Wyeth's Prescription for BPM Success

Wyeth's Prescription for BPM Success

BPM doesn’t have to be a bitter pill. By putting business process ahead of technology, a drug giant laid the groundwork for BPM success.

For a pharmaceutical company like Wyeth, no function is more important than research and development - the process of finding new drugs that will lead to patents and profits. And for the information systems group that supports R&D, business process management (BPM) is emerging as a key technology and management strategy to make that function more efficient.

In fact, R&D's early success at using this technology and methodology to cut software development time in half has sparked interest from other divisions of the company that are looking to start their own BPM projects. But for Wyeth, the real payoff lies in BPM's potential to help the company define business processes and unify its information systems to break down barriers between organizational and geographic divisions and to improve collaboration and innovation.

"The demand is very high for connecting what used to be stovepiped systems," says CIO Jeffrey E. Keisling. That demand is driven in part by the global nature of the pharmaceutical industry, in which virtual teams from different business units around the world work together to develop new drugs and related innovations. "As we develop products, that development is happening on a worldwide scale," says Keisling.

For example, one current BPM project targets the process for developing medication labeling documents, which involves collaboration across many stakeholders and approvals that have to be obtained from regulators worldwide, Keisling says. The process is almost as involved as the application for a new drug approval, he says. Wyeth has to detail the composition of the medicine with molecular diagrams, explain restrictions on its use and document known drug interactions - all to produce the folded piece of paper you find inside each package. The application, which is still under development, will need to reach across R&D, clinical trials, and legal and regulatory review.

The fact that Wyeth would trust such a critical, regulated process to BPM is a vote of confidence in the approach, says Keisling. So far, Wyeth seems to have avoided the technology and governance pitfalls that have dogged some other implementations.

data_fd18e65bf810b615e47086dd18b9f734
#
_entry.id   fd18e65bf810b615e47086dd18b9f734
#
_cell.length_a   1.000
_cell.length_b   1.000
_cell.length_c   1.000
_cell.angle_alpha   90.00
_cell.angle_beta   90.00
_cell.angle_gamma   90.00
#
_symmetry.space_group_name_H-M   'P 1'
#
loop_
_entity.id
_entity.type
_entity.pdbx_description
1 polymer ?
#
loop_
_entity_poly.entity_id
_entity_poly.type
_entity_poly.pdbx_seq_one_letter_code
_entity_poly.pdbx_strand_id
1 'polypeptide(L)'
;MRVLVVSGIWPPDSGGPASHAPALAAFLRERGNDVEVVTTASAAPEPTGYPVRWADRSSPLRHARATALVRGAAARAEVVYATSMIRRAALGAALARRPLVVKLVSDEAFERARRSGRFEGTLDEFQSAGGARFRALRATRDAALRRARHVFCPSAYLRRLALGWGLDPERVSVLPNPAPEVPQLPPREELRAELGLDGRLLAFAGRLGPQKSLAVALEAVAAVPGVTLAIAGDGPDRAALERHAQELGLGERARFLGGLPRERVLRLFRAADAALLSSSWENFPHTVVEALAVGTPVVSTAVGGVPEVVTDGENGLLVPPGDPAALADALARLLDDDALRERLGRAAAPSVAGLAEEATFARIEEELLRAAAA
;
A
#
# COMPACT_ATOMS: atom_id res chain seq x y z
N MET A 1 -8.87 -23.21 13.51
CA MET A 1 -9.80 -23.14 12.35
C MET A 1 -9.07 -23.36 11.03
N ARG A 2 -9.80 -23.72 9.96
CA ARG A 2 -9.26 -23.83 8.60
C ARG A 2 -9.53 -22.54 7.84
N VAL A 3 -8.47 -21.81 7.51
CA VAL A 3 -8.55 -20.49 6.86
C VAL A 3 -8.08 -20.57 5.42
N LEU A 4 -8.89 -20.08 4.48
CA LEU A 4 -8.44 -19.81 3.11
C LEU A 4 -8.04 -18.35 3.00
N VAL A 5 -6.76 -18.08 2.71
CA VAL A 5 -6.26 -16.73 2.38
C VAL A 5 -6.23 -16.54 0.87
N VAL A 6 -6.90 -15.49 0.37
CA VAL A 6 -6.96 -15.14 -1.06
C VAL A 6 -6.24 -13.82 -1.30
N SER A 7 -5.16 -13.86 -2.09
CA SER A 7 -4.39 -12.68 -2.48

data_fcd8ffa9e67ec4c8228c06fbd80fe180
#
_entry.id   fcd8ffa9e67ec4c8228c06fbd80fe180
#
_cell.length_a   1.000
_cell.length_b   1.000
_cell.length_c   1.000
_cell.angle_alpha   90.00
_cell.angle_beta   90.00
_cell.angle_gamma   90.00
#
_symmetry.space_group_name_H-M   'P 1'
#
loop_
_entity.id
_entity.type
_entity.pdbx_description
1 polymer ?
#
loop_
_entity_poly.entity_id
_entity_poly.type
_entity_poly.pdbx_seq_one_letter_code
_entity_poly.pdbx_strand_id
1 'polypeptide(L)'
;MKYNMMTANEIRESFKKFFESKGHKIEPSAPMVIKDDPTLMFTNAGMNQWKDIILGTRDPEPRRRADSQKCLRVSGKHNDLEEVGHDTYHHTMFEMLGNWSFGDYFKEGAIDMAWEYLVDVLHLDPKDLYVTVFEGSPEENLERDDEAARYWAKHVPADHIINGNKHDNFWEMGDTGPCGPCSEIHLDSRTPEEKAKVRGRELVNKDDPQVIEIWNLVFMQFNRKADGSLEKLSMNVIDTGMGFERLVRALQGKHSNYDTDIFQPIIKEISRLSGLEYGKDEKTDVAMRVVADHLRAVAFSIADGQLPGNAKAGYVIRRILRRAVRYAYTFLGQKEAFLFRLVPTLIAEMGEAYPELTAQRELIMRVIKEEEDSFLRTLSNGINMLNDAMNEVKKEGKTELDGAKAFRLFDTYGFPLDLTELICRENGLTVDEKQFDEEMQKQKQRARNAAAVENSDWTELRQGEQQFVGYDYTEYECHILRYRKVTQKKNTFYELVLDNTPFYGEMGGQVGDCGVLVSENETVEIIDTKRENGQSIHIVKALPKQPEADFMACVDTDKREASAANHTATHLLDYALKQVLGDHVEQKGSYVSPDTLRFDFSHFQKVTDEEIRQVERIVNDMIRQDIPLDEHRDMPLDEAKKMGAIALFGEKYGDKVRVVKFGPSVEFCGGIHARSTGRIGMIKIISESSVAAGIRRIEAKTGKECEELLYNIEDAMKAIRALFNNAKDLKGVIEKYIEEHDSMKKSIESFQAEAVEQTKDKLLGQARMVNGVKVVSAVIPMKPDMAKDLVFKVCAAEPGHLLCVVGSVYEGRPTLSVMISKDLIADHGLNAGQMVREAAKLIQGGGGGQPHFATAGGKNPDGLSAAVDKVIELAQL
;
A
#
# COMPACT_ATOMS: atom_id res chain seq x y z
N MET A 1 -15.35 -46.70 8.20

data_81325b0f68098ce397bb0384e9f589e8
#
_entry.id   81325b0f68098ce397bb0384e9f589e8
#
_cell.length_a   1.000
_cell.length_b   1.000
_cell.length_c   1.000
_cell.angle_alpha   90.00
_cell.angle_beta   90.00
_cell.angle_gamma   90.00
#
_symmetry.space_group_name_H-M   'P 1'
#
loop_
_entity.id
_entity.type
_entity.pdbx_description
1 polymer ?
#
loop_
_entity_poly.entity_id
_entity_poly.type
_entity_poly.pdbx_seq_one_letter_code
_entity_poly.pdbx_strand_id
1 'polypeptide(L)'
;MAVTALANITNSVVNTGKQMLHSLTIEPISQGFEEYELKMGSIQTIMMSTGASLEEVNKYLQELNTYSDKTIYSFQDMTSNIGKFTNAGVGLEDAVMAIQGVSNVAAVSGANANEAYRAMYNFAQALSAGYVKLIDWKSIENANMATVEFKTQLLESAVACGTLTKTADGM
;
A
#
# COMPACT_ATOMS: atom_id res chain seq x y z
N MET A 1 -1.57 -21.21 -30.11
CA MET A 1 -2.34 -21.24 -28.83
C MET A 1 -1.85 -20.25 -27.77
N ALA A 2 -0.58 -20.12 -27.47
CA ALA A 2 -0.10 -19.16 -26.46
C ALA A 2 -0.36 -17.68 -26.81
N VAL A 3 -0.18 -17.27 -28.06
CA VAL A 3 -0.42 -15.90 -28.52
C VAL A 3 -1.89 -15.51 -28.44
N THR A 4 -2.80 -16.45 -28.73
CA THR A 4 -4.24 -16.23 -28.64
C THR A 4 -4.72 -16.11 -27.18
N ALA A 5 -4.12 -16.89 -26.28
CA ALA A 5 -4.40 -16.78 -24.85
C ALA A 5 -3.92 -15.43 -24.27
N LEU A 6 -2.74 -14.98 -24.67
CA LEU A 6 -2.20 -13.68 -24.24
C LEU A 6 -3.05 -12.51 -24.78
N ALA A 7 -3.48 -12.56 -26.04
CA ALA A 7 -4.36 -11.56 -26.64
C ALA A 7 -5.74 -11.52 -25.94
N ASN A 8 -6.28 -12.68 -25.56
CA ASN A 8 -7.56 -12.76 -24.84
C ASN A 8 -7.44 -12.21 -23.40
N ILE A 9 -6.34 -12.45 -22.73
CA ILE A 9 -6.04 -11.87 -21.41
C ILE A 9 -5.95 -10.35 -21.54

Keisling says the main governance issue he sees is connecting the BPM expertise emerging within the company with the projects that will deliver the greatest return on investment. "Right now, our biggest challenge is portfolio management," he says. BPM is definitely a to-do list item for companies today. But many CIOs and businesses have struggled to make it work. Wyeth's experience offers a window on what makes a successful BPM initiative.

Put Business First

Part of the reason for Wyeth's success is that its BPM projects have been defined with an emphasis on the business process rather than on the technology. They are driven by a business mandate, either born out of a regulatory requirement or an internal need, Keisling says.

"Our business partners have absolutely no bias in terms of the tool we use, but they have a strong bias toward seeing that we deliver results," he says.

Wyeth's BPM initiative aims to fill in the gaps between systems, promoting smooth hand-offs from one to the next, and shifting more of the responsibility for defining processes to business analysts, rather than programmers. Although the emphasis is as much on the business processes as the technologies to enable them, products such as the Metastorm BPM Suite (which is used at Wyeth) help by offering a combination of visual process modeling, process modeling, workflow, automation and integration tools. The BPM software can orchestrate processes that cross multiple computer systems, taking advantage of Web services and other integration technologies to route transactions from one system to the next.

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